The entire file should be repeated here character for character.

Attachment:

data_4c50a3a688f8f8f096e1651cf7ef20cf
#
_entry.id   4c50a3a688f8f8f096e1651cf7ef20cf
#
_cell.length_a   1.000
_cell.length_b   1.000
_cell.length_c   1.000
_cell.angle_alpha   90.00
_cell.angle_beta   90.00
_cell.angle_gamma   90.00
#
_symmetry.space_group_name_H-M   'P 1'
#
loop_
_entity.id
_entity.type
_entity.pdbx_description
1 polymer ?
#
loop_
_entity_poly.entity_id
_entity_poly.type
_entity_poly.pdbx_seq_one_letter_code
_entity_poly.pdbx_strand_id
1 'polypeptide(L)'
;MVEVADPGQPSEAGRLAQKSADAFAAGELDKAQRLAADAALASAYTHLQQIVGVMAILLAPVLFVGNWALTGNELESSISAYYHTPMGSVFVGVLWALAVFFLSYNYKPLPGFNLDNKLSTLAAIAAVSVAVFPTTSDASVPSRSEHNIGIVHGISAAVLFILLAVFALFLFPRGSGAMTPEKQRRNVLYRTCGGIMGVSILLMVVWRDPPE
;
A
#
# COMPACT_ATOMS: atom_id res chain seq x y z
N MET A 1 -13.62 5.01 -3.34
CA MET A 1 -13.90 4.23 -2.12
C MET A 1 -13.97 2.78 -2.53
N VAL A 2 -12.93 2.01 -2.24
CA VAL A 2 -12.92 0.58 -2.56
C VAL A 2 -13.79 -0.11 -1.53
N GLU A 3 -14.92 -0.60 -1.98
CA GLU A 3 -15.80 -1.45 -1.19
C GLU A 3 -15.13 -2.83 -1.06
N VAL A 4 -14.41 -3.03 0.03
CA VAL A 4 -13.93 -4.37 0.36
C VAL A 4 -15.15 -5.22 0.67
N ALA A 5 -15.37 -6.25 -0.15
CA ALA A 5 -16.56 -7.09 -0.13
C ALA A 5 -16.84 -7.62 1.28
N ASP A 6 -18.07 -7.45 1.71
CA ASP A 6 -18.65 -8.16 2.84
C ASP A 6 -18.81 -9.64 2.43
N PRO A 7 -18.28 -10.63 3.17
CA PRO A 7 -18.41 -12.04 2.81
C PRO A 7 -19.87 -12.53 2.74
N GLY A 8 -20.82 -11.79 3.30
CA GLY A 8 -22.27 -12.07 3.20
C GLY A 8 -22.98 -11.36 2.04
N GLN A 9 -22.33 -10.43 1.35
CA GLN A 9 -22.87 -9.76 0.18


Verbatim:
data_4c50a3a688f8f8f096e1651cf7ef20cf
#
_entry.id   4c50a3a688f8f8f096e1651cf7ef20cf
#
_cell.length_a   1.000
_cell.length_b   1.000
_cell.length_c   1.000
_cell.angle_alpha   90.00
_cell.angle_beta   90.00
_cell.angle_gamma   90.00
#
_symmetry.space_group_name_H-M   'P 1'
#
loop_
_entity.id
_entity.type
_entity.pdbx_description
1 polymer ?
#
loop_
_entity_poly.entity_id
_entity_poly.type
_entity_poly.pdbx_seq_one_letter_code
_entity_poly.pdbx_strand_id
1 'polypeptide(L)'
;MVEVADPGQPSEAGRLAQKSADAFAAGELDKAQRLAADAALASAYTHLQQIVGVMAILLAPVLFVGNWALTGNELESSISAYYHTPMGSVFVGVLWALAVFFLSYNYKPLPGFNLDNKLSTLAAIAAVSVAVFPTTSDASVPSRSEHNIGIVHGISAAVLFILLAVFALFLFPRGSGAMTPEKQRRNVLYRTCGGIMGVSILLMVVWRDPPE
;
A
#
# COMPACT_ATOMS: atom_id res chain seq x y z
N MET A 1 -13.62 5.01 -3.34
CA MET A 1 -13.90 4.23 -2.12
C MET A 1 -13.97 2.78 -2.53
N VAL A 2 -12.93 2.01 -2.24
CA VAL A 2 -12.92 0.58 -2.56
C VAL A 2 -13.79 -0.11 -1.53
N GLU A 3 -14.92 -0.60 -1.98
CA GLU A 3 -15.80 -1.45 -1.19
C GLU A 3 -15.13 -2.83 -1.06
N VAL A 4 -14.41 -3.03 0.03
CA VAL A 4 -13.93 -4.37 0.36
C VAL A 4 -15.15 -5.22 0.67
N ALA A 5 -15.37 -6.25 -0.15
CA ALA A 5 -16.56 -7.09 -0.13
C ALA A 5 -16.84 -7.62 1.28
N ASP A 6 -18.07 -7.45 1.71
CA ASP A 6 -18.65 -8.16 2.84
C ASP A 6 -18.81 -9.64 2.43
N PRO A 7 -18.28 -10.63 3.17
CA PRO A 7 -18.41 -12.04 2.81
C PRO A 7 -19.87 -12.53 2.74
N GLY A 8 -20.82 -11.79 3.30
CA GLY A 8 -22.27 -12.07 3.20
C GLY A 8 -22.98 -11.36 2.04
N GLN A 9 -22.33 -10.43 1.35
CA GLN A 9 -22.87 -9.76 0.18